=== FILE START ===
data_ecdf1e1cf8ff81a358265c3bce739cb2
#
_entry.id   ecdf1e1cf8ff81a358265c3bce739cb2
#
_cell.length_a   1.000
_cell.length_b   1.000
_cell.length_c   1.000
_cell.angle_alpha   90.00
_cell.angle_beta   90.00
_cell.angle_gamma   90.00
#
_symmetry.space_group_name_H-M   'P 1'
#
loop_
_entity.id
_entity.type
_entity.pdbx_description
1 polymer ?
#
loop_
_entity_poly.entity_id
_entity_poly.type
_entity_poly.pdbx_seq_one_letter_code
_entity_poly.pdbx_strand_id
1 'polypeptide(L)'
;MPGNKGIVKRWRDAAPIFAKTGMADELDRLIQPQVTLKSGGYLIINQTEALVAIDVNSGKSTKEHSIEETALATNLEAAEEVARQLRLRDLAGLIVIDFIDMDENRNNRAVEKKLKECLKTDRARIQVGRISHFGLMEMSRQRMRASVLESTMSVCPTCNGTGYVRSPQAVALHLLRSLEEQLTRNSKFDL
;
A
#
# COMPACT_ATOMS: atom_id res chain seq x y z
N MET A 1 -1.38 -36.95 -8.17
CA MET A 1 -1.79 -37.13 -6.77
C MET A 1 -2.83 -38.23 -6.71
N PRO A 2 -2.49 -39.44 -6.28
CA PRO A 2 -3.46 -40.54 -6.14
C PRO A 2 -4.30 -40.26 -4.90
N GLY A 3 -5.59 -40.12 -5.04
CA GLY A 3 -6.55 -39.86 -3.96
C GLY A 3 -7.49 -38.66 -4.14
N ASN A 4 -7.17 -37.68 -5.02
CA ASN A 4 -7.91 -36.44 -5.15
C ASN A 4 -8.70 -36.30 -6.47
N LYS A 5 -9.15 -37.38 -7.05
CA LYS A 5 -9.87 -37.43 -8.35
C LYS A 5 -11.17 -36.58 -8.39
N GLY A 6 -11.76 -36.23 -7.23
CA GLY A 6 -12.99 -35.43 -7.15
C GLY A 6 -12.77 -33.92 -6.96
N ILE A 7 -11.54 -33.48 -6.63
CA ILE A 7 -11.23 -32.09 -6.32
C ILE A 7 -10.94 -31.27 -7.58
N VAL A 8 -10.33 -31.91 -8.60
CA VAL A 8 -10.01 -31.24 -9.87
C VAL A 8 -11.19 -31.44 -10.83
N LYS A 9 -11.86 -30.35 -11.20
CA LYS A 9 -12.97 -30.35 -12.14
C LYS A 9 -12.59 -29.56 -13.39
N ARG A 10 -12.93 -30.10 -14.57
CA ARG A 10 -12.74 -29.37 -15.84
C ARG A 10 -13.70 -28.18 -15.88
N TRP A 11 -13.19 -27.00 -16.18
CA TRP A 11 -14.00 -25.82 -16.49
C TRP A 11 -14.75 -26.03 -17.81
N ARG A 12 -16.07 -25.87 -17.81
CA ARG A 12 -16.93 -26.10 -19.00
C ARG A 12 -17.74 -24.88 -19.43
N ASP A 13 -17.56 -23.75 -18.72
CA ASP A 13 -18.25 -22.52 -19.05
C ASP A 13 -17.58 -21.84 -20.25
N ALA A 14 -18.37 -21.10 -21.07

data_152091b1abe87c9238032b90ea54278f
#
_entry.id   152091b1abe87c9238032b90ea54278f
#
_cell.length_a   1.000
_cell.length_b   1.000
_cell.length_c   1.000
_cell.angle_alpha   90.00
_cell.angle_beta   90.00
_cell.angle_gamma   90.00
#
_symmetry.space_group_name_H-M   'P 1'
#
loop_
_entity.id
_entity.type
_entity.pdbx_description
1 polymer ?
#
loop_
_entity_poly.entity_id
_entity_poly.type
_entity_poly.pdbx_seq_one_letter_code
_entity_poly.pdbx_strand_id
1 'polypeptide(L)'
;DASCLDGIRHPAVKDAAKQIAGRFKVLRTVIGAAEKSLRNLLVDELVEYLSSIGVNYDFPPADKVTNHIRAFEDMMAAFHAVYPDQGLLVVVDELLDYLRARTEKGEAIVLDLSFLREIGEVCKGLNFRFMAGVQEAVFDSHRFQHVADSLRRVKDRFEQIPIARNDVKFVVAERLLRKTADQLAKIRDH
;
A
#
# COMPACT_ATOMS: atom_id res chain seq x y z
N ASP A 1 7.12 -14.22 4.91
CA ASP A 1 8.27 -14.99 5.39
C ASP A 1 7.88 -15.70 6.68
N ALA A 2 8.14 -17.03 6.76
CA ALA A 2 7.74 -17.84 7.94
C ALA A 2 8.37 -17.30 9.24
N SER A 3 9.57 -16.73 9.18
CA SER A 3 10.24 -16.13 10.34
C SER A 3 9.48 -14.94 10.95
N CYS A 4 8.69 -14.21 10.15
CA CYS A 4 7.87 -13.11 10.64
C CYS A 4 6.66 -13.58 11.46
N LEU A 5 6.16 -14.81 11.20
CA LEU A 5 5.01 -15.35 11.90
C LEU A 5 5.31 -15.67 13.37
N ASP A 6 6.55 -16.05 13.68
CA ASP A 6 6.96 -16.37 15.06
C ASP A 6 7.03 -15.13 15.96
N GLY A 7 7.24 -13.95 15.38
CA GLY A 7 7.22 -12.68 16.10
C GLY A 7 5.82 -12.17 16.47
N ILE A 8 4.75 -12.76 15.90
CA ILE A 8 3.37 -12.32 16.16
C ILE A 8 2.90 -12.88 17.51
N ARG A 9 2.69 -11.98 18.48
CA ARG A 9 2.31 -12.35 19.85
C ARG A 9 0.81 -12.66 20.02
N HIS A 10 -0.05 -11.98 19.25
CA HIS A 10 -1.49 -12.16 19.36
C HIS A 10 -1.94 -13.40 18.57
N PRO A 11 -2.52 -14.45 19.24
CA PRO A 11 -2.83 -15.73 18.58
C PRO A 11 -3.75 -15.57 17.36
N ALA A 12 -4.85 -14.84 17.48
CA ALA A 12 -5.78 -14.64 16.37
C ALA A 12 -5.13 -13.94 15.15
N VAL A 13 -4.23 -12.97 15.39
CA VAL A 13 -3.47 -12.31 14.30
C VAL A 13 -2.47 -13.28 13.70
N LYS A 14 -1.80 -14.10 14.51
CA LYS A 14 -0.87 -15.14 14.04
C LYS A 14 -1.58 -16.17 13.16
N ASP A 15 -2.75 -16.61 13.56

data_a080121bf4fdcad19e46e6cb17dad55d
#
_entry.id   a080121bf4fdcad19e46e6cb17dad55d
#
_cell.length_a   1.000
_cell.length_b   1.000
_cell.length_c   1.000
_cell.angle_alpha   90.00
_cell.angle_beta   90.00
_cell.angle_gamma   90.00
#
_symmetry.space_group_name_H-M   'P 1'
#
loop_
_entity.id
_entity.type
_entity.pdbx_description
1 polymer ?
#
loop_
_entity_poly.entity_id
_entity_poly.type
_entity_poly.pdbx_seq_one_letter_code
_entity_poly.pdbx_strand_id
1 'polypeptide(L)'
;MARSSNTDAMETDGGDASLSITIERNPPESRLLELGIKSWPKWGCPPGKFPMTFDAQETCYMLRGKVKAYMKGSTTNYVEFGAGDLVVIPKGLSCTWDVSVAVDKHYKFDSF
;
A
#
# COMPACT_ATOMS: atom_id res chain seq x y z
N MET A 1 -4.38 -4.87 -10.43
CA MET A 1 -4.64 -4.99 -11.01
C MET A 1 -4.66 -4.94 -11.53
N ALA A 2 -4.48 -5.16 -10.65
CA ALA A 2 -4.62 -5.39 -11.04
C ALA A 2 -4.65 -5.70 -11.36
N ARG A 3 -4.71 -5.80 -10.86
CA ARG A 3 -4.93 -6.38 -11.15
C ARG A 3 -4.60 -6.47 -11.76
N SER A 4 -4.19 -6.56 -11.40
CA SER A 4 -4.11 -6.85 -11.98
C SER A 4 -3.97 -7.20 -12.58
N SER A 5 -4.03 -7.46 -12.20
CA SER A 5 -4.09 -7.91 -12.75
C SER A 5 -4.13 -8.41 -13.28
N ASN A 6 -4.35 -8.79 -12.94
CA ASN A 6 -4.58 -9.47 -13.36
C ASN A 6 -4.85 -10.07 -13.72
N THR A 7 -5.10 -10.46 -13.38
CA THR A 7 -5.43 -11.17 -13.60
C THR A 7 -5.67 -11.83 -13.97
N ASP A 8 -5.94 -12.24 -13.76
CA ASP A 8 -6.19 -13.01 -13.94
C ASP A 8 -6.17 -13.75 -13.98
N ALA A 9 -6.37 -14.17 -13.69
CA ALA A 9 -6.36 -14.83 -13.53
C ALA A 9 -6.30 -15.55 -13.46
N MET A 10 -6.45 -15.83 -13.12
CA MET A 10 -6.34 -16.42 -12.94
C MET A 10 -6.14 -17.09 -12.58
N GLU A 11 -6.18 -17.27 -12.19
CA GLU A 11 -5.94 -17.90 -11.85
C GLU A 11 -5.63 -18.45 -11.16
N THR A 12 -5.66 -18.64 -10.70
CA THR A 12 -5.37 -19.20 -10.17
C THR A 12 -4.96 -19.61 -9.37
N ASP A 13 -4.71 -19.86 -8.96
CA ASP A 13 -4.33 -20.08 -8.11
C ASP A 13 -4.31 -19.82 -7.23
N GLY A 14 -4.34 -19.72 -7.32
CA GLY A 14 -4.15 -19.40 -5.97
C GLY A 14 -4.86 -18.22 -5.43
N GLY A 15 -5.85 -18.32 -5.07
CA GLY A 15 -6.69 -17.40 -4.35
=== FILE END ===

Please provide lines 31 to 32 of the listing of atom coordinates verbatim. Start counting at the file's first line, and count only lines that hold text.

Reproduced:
N MET A 1 -1.38 -36.95 -8.17
CA MET A 1 -1.79 -37.13 -6.77